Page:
Project No. 2457
Dr Samuel Robson – University of Portsmouth
Dr Benjamin Towler – University of Sussex
Dr Garry Scarlett – University of Portsmouth
The i-motif is a cytosine rich, non-standard nucleotide structure, very different from the typical Watson-Crick double-helical structure of DNA.
Although its existence has been established since the 1990s, it was previously believed that the i-motif structure was not biologically relevant due to its preference for low pH. However, recent evidence has directly visualised i-motif structures in the genomes of living cells. This, along with other recent evidence, shows that i-motifs not only exist in genomes but also play a biological role. Through the use of an i-motif specific antibody (i-Mab), our team have generated one of the first whole-genome maps of biologically stable i-motifs in DNA, using a combined approach of CUT&RUN and next generation sequencing (NGS). However, whilst formation in DNA represents a likely regulatory mechanism for gene expression, their role in control of expression at the RNA transcript level remains to be seen.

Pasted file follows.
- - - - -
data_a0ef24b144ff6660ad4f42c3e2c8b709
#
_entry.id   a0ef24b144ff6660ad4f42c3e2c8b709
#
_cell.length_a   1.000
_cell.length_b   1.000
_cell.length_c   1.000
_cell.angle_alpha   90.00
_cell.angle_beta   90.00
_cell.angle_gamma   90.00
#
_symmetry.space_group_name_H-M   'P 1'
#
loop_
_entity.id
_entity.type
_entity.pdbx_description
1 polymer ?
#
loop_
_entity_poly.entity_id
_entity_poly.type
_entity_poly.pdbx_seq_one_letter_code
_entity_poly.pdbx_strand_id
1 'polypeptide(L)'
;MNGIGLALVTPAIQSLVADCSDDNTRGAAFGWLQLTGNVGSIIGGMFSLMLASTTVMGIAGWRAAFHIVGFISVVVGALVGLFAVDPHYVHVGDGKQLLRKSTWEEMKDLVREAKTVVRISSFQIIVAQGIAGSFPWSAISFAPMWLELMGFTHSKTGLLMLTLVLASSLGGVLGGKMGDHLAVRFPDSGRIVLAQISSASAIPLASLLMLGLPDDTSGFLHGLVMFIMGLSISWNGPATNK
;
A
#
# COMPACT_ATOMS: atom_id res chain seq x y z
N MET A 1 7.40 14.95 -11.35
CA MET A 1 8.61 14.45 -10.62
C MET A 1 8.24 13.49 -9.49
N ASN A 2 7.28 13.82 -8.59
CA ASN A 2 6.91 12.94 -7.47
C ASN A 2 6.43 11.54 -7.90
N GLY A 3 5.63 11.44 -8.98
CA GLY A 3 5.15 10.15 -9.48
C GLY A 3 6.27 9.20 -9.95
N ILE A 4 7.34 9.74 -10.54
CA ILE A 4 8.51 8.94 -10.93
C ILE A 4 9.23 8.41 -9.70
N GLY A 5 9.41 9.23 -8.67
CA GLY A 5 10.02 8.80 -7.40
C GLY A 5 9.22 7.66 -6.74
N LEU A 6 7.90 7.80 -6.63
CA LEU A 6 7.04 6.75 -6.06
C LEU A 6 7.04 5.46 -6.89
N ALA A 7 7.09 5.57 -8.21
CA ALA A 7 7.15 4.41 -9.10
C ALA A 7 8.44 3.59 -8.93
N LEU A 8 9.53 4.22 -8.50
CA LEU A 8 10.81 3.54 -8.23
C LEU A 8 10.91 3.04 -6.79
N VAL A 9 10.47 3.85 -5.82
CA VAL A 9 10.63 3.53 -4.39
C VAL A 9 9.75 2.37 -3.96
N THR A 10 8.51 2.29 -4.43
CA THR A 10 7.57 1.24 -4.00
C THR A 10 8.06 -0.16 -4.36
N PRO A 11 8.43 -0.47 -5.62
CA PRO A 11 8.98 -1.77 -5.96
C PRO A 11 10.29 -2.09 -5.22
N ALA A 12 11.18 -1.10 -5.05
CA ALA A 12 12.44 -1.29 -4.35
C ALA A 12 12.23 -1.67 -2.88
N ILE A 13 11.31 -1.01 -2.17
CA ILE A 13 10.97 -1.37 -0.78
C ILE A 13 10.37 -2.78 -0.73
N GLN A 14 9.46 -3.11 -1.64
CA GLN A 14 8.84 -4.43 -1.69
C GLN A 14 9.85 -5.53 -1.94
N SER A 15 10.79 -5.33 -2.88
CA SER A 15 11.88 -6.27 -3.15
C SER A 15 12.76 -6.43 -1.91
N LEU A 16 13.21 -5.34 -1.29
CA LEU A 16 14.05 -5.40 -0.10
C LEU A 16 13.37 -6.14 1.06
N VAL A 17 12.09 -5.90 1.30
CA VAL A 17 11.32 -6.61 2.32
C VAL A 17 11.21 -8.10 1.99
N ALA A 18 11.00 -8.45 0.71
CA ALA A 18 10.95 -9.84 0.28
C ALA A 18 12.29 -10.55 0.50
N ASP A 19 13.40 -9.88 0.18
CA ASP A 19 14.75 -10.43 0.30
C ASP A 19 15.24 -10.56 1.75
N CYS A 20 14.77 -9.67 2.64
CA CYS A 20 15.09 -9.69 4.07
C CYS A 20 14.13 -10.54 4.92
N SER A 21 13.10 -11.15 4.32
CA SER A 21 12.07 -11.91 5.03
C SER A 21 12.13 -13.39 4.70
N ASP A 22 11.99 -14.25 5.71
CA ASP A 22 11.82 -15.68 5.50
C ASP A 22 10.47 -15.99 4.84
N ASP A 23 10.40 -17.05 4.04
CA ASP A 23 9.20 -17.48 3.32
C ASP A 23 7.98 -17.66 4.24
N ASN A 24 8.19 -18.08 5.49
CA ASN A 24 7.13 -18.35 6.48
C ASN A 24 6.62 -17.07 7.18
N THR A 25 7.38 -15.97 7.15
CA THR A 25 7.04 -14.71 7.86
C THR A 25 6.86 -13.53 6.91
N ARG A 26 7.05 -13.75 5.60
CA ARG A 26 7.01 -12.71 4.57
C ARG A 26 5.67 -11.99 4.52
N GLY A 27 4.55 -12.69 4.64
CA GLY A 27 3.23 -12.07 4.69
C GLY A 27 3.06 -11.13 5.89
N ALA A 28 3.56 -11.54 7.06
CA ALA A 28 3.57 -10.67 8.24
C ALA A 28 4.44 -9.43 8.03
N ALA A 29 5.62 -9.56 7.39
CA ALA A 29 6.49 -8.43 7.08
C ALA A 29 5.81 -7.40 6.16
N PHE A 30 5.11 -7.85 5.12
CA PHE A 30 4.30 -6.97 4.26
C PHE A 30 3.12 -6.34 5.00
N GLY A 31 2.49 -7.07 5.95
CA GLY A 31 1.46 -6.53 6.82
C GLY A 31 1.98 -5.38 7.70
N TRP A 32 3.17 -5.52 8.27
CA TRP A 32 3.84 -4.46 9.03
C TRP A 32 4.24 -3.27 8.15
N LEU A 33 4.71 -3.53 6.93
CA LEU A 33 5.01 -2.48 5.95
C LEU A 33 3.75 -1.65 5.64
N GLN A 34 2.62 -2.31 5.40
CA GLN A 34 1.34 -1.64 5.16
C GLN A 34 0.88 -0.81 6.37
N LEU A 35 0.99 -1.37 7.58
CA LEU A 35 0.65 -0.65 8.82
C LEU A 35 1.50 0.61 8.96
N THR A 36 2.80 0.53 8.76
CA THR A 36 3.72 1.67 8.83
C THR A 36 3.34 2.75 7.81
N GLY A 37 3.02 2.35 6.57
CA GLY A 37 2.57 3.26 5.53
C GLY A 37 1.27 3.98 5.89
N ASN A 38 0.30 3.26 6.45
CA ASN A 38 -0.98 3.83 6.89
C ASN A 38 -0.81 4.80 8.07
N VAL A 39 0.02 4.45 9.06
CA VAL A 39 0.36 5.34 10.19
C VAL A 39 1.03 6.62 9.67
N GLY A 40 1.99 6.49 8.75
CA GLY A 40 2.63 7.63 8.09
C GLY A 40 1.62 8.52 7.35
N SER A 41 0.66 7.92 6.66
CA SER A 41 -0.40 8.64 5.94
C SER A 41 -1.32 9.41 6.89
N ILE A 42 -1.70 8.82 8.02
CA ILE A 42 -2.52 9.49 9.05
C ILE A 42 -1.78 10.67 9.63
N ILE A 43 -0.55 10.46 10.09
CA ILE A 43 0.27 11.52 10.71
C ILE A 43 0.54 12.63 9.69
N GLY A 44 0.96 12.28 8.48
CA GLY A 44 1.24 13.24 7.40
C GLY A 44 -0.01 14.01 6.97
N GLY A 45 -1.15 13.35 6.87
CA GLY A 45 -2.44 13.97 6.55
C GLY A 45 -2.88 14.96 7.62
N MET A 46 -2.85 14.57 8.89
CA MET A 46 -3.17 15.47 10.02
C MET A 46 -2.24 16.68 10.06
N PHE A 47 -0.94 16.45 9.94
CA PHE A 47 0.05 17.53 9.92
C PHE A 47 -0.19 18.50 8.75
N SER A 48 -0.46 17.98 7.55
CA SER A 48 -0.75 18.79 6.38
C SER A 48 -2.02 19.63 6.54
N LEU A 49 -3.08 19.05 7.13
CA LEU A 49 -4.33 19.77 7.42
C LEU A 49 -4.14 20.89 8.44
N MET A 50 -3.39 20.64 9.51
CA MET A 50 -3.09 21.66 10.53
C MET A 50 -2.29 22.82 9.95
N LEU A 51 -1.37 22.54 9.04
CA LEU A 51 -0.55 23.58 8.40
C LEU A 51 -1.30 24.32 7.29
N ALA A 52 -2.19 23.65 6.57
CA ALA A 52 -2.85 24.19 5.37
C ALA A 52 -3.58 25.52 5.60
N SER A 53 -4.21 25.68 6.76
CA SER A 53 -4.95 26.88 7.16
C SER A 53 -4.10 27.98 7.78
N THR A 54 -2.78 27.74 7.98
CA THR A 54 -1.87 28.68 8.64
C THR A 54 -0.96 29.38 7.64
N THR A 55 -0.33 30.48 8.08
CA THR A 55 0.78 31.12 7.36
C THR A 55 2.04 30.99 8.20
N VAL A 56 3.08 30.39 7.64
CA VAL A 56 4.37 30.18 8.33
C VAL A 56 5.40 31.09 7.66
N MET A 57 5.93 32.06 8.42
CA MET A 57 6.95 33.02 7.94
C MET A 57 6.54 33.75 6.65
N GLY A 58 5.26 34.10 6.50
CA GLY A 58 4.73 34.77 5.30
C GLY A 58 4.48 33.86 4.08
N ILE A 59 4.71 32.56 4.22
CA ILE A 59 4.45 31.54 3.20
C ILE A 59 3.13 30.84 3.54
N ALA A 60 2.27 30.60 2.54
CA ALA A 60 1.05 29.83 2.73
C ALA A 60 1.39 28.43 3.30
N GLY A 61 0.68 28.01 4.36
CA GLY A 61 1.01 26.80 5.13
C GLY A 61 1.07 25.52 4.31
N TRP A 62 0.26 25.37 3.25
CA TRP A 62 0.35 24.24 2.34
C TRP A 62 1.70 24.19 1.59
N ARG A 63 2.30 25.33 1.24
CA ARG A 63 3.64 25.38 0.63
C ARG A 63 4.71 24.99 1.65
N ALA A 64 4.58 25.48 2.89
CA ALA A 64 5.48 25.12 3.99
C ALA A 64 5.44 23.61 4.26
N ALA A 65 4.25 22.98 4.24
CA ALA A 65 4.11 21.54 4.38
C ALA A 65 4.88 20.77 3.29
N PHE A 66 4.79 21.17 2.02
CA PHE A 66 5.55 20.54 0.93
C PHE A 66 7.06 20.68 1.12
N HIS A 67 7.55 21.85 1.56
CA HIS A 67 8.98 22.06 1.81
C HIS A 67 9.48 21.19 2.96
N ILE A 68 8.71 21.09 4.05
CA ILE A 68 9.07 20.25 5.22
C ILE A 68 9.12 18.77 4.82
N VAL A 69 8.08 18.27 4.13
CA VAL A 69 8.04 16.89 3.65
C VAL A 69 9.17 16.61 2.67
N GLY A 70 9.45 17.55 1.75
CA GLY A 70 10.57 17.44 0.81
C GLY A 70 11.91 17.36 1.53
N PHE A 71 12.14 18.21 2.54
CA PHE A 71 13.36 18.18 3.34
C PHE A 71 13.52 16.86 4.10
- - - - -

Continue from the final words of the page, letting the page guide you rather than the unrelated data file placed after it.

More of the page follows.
In this project, we will further explore the role of i-motifs in regulation in the context of their formation in RNA, in particular with respect to their prevalence within processing bodies (P-bodies) and stress granules. The project will pursue similar approaches to those that we have employed for DNA: first using the i-Mab antibody to select for RNAs containing the i-motif structure; biophysical and biochemical validation of the selected targets; and finally bioinformatic comparison of i-motif containing sequences to generate new insights into the role of this structure at the transcript level. This project represents an exciting opportunity for the candidate to work in a number of cutting-edge fields, and develop skills in RNA nanopore sequencing, bioinformatics, biophysics, and RNA biology.
The ideal candidate will have experience in both wet lab biology and computational approaches, show an aptitude for developing new skills, and demonstrate an acute sense of curiosity about the functionality of life and how cells work.